From the perspective of someone who has not been abused in any form, it is easy to think that the worst of it is over when the abused gets out of the relationship, but the truth is, it is only the start of a long road ahead of gaining back independence and mending other relationships that were poisoned by the toxic one.
My issue with dating violence is not just the act itself, but how it is portrayed and handled. In my personal opinion, I think some college students do not take it seriously, and it is even ridiculed.
“Many people think domestic violence is uncommon and it hardly ever exists anymore,” according to Katie Ray-Jones, president of the National Domestic Violence Hotline (NDVH) and the National Dating Abuse Helpline (NDAH). However, even when people do see it and know it’s wrong, they will look the other way or pretend they didn’t hear about it. Unfortunately, things are this way because of examples set by society. When punishment is given to first-time offenders of abuse, they can be let off easy. This outcome not only makes the abuser feel like it’s not a big deal but also leaves the survivor without closure, under the impression that they were not really heard out.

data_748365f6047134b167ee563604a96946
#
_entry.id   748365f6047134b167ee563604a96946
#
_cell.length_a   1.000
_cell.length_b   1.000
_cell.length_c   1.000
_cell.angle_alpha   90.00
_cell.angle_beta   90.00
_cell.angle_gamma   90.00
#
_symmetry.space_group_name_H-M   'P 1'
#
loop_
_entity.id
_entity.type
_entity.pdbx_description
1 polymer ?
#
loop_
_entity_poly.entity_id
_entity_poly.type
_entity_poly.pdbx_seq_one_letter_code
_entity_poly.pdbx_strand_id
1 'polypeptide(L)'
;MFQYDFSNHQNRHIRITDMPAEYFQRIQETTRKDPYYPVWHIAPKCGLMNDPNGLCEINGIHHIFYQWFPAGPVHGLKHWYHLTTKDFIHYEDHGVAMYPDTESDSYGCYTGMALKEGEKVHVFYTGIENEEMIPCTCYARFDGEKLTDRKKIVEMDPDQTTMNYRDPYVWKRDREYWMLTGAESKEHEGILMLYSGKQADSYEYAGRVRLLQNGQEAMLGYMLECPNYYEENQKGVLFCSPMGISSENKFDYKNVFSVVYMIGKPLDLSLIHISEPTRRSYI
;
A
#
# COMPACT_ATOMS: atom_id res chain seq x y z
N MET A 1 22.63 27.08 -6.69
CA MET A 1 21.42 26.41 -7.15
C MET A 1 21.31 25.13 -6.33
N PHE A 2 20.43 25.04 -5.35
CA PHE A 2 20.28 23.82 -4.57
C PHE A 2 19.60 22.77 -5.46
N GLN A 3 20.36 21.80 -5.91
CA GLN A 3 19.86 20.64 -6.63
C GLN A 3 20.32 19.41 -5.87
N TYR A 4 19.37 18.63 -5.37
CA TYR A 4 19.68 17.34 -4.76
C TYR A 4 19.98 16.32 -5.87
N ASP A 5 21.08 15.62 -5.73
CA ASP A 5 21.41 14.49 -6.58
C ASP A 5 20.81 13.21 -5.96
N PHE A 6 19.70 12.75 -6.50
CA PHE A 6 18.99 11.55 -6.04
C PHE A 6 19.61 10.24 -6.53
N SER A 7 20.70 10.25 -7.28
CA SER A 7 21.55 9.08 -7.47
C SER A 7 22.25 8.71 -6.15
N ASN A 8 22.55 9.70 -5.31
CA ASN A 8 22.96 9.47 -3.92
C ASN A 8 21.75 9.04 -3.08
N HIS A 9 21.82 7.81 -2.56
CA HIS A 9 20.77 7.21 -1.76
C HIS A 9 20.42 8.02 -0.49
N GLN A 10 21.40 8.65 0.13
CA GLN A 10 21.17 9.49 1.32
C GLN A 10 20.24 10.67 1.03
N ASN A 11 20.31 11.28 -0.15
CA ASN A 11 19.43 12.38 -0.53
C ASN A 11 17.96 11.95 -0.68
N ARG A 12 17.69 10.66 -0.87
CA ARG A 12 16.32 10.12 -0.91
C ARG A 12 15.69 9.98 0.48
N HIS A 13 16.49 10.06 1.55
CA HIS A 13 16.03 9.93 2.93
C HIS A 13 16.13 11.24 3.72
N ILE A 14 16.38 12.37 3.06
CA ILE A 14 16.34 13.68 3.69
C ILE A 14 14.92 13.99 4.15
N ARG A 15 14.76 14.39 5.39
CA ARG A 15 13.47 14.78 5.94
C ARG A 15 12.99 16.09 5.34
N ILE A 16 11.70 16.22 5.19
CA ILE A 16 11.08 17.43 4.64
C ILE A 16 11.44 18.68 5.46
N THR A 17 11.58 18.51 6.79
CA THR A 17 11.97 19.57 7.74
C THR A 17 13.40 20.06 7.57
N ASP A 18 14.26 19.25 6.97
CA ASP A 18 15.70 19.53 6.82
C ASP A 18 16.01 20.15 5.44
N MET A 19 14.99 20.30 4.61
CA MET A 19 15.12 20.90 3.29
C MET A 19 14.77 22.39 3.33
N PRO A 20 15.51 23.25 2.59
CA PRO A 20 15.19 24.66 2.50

Domestic violence is a real thing whether you decide to face it or not. As survivor Annie Apple says herself, domestic violence is a “brutal, savage attack on the body, soul and psyche of the victim.” It diminishes the trust and safety you have in people who say they love you. It truly changes your life. In cases of domestic violence, I believe society should have zero tolerance for it and should recognize that people who partake in any form of abuse are in the wrong. At the end of the day, there are no excuses for abusers as it is solely the decision of that person to act in a controlling and manipulating way. The truth is, no matter how much a case of domestic violence is attempted to be covered up, it will always remain a hideous attack.